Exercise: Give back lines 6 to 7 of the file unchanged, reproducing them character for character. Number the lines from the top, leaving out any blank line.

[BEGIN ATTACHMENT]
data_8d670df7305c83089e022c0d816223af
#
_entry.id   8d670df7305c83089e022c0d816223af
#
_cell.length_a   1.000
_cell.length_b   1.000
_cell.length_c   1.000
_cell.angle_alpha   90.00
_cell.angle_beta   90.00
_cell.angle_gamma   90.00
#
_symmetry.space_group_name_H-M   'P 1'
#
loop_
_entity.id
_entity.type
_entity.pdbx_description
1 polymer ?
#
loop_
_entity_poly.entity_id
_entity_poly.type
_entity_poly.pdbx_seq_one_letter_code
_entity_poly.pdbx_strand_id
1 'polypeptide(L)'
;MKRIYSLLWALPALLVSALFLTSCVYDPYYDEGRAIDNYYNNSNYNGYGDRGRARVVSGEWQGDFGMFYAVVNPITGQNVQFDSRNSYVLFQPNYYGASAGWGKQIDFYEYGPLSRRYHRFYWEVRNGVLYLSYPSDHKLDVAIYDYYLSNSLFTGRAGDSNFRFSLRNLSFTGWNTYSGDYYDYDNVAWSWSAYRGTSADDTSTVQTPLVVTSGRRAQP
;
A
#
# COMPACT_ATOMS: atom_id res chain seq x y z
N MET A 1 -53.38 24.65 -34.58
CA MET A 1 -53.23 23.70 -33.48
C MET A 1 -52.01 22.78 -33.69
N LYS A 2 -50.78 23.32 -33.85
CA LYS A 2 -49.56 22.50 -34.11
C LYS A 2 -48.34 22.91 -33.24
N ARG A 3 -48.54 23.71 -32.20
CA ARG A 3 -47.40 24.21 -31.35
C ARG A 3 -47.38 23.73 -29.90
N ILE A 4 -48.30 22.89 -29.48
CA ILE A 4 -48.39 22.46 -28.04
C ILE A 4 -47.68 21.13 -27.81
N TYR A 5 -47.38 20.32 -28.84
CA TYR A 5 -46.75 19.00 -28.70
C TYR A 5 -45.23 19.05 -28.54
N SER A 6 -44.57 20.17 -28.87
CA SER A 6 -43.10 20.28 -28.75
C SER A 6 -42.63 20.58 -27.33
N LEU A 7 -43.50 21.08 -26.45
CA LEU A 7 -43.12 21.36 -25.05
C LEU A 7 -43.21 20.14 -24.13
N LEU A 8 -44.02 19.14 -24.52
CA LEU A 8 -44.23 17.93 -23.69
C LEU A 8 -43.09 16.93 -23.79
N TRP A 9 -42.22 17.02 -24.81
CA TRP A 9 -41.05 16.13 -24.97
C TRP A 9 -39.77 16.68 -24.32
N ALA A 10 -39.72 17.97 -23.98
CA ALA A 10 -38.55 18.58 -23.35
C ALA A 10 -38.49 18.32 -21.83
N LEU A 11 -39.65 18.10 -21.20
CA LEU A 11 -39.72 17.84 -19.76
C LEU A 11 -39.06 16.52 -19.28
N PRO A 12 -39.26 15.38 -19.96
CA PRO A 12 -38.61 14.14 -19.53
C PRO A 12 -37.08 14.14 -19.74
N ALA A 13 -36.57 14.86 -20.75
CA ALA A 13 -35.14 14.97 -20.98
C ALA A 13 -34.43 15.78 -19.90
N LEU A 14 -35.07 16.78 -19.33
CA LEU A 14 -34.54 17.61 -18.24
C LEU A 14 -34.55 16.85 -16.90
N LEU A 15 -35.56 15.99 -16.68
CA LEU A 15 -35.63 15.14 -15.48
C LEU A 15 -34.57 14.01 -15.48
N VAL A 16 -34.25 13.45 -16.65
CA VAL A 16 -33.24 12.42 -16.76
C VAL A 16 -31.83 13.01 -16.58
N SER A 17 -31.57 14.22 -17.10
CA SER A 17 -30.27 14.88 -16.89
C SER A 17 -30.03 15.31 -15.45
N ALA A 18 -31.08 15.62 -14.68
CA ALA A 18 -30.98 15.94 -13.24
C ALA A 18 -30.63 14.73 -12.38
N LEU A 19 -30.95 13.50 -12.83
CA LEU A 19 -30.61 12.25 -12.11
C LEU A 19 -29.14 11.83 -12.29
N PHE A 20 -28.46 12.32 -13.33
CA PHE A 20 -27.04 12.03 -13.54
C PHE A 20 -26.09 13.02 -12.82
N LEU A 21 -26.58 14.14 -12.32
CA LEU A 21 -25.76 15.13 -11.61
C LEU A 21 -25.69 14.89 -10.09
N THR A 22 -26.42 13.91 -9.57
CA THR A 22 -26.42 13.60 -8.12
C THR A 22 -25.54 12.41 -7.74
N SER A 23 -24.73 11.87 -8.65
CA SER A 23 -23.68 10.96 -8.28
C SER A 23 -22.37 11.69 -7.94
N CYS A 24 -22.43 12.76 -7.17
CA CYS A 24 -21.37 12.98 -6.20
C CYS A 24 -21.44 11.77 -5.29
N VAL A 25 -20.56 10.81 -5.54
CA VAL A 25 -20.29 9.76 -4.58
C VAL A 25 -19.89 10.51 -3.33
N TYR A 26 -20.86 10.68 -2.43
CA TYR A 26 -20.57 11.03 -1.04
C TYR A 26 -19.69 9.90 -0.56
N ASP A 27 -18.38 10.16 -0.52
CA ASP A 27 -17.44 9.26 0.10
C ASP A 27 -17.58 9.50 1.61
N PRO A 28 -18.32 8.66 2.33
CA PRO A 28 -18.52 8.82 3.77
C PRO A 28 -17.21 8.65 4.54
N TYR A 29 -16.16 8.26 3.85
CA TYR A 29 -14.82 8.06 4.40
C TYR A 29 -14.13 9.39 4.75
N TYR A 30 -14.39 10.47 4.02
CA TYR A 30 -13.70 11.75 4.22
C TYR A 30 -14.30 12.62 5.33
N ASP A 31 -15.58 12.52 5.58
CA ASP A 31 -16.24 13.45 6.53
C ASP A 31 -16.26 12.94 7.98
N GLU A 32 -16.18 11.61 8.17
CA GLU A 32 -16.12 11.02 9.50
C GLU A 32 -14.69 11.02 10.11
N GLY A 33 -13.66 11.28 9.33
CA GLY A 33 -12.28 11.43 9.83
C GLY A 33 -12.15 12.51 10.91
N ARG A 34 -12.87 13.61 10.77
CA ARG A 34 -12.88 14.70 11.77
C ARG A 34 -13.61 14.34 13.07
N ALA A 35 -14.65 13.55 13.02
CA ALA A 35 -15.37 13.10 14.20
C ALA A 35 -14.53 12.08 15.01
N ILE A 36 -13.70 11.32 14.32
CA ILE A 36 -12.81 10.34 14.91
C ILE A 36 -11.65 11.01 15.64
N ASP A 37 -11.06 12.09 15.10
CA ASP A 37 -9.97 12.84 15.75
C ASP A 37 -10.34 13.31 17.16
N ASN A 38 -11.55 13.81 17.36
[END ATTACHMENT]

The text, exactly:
_cell.length_b   1.000
_cell.length_c   1.000